As the Democrat-dominated House and Senate thoughtfully passed judgment on a 1,100-page "stimulus" bill that Sen. Frank Lautenberg admitted no one would read before the vote, the media elite were positively giddy. On the "NewsHour" on PBS, liberal analyst Mark Shields proclaimed "I think it's a monstrous success" for President Obama. That's correct, with an emphasis on the "monstrous."
Our news media have insisted on playing the White House soundtrack on this battle, to wit: the "stimulus" is vitally necessary, and by opposing it, Republicans are risking being flattened by the Great Obama Steamroller. A partisan victory is okay, but they'd much rather the vote for Obama's plans be unanimous.
Why, as Newsweek's cover proclaimed, "We're All Socialists Now." Inside, Newsweek's uber-elitist editor Jon Meacham scolded Sean Hannity and Rep. Mike Pence for stooping to call this Congressional pork-wagon "the European Socialist Act of 2009." Using the S-word in a negative context threatens to doom America to a "fractious and unedifying debate."
Meacham wasn't claiming Hannity and Pence were incorrect. It's that they use this word as a bad thing when they should be celebrating. He insists America's skiing down the socialist slope "toward a modern European state." Moreover, Newsweek asserted the socialism started last fall under President Bush, therefore the GOP should accept it.
The loyal opposition is not supposed to oppose as state power grows out of control. To be truly loyal, the opposition is expected to disappear.
Another sign came on "The Early Show" on CBS. Co-host Maggie Rodriguez was interrogating Republican House leader Eric Cantor about the failure to line up with the socialist Obama Corps: "But Congressman, it's clear that Americans are begging for help with foreclosures," she pleaded. "Corporations are begging for bailouts. Can the Republican Party accept that there are situations when large-scale government intervention is necessary?"
Cantor was attempting to explain that this monstrous "stimulus" was being pushed through without any Republican input, with virtually no public comment, in a humongous bill no one had even read. But all Rodriguez could do was protest these points as divisive: "But everyone [in the House GOP] opposed it. Why? Where's the bipartisanship?"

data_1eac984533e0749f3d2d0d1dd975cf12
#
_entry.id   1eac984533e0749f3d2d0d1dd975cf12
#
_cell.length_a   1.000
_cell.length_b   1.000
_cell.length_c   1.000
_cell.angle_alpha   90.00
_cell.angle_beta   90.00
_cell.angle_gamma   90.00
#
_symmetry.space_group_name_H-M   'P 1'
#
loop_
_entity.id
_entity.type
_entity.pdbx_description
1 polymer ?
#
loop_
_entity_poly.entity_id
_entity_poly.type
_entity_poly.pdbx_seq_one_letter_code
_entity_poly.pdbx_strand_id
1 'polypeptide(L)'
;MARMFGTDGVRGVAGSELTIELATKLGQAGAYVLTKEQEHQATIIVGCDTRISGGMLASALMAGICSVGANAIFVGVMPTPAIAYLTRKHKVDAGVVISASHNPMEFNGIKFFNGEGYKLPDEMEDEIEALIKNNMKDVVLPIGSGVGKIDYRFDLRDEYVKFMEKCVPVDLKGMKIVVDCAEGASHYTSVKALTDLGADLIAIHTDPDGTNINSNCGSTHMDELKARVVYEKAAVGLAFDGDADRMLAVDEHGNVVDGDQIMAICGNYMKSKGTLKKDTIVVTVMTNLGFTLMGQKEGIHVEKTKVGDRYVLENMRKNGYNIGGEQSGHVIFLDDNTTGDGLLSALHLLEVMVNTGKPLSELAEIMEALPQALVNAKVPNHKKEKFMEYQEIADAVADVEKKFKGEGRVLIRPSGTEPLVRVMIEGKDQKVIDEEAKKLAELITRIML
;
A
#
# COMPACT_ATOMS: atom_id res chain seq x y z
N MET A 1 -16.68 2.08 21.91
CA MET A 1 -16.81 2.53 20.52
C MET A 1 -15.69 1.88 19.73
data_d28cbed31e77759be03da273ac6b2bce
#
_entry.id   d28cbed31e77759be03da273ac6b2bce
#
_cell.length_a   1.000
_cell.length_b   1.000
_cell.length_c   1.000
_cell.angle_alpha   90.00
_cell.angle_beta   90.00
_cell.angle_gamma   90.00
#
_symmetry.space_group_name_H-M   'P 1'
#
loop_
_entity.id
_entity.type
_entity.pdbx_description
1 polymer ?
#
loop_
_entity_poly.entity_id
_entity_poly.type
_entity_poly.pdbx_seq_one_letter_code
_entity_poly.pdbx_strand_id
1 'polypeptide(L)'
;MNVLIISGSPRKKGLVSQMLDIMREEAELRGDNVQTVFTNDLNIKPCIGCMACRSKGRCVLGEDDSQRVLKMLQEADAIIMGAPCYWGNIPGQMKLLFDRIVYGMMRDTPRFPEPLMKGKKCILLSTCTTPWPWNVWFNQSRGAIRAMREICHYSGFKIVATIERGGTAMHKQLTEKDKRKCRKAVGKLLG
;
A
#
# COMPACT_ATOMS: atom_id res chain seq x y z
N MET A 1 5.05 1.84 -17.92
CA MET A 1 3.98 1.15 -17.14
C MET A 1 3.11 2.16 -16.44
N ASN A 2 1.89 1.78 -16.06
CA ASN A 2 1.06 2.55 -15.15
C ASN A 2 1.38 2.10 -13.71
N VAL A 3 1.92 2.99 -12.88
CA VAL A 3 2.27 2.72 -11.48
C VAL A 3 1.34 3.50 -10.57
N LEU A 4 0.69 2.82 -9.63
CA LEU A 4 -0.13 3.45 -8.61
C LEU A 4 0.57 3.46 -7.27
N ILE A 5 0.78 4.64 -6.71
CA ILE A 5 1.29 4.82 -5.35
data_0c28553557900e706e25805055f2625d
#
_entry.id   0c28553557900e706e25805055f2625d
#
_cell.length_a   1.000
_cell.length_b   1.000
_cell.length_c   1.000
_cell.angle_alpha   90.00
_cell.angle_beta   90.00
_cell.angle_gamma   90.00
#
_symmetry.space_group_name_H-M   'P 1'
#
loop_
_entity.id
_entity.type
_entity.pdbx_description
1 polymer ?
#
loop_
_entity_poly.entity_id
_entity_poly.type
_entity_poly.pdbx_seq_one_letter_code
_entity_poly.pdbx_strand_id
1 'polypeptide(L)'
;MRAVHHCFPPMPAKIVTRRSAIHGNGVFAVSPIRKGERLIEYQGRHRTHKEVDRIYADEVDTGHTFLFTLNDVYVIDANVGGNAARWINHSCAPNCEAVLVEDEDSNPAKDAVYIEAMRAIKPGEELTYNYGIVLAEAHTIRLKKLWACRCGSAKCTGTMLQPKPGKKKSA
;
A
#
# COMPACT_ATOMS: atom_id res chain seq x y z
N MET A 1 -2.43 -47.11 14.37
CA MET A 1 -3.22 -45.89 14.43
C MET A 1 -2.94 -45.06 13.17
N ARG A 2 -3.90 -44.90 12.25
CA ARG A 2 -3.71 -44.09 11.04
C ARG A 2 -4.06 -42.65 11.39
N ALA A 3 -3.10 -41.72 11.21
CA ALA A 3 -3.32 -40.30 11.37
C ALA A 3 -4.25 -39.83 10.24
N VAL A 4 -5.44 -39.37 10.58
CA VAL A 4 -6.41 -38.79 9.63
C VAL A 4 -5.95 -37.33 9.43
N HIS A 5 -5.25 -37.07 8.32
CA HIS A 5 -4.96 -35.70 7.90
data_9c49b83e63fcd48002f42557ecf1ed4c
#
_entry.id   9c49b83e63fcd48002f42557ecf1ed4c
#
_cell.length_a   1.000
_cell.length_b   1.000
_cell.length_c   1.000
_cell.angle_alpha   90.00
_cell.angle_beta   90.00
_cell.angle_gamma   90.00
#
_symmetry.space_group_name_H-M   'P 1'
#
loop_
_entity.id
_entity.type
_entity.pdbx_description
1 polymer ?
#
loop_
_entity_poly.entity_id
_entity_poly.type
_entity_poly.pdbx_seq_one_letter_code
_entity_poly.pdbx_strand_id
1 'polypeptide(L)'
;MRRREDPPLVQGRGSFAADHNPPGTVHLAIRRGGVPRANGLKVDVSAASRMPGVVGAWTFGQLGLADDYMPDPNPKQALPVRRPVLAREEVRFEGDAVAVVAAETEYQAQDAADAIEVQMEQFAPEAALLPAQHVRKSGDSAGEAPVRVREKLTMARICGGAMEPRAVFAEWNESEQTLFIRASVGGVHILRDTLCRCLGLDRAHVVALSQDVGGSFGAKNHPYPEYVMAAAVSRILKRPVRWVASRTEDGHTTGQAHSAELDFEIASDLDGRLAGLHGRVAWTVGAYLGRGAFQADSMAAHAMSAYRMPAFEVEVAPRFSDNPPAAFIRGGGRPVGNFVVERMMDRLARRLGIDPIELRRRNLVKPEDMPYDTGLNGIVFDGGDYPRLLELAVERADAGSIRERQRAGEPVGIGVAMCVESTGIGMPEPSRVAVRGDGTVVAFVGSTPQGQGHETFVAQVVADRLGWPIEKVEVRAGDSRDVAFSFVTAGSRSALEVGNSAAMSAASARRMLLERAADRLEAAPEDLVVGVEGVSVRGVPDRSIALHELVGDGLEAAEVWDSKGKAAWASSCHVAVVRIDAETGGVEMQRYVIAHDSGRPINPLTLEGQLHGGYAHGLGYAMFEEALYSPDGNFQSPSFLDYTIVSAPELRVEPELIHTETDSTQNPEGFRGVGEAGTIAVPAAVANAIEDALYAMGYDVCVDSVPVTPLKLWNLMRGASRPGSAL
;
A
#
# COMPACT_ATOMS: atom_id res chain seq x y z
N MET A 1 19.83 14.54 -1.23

The media's drive for full-fledged socialism took a really wild turn on ABC's "This Week with George Stephanopoulos." The former Clinton spokesman actually pressed ultraliberal Maxine Waters from the left, waving around an article by an economist named Nouriel Roubini insisting that we need to nationalize the banks: "Mr. Roubini and others say we're all Swedes now, that we should just do what they did when they faced their crisis. They nationalized the banks and they came out of it okay." We're now not only socialists, we're Swedish socialists.
A few days earlier, Obama head-faked on the we're-all-Europeans line, insisting America's not yet Sweden, when ABC's Terry Moran urged "Why not just nationalize the banks?" For her part, Congresswoman Waters insisted the drive toward socialism is being slowed by people who are behind the curve: "George, as you know, the word 'nationalization' scares the hell out of people. And so the debate has been opened up now, and that's good."
Once the "stimulus" bill passed, ABC helpfully aired pictures from a photo album the White House issued to mark Obama's skillful leadership moves. Subbing as anchor of ABC's evening newscast, Diane Sawyer praised Obama for serving cookies to Republicans: "I want to show everybody at home, because there is the President, it's Super Bowl night, and he's serving cookies to congressional leadership in the White House screening room." On cue, George Stephanopoulos picked up the syrupy narration: "These are just remarkable, Diane. We've never really seen anything like this before in real time."
If ABC and George Stephanopoulos were interested in dispelling the notion that George is taking dictation from his daily buddy-buddy phone calls with Obama chief of staff Rahm Emanuel, it's not showing up on the air. When you can glorify Obama for offering Republicans a cookie, and suggest it's unprecedented, as if no previous president, Republican or Democrat, had ever tried to entertain the opposing party, viewers cannot trust you as a careful keeper of the historical record. They can only suspect that you're going to offer them a poorly disguised campaign commercial.
A crucial part of Obama's "monstrous" success in ramming this partisan gravy train through Congress is a committed throng of Kool-Aid drinkers in the press who will greet every new socialist legislative ploy as a work of genius worthy of a Nobel Prize in economics.
The only ones Obama couldn't count on here were the obstereperous people who dared to insist they were not socialists and those cantankerous trouble-makers who insisted that maybe Congress should read a bill before it passes - especially when it's the single largest expansion of government control in the history of the Republic.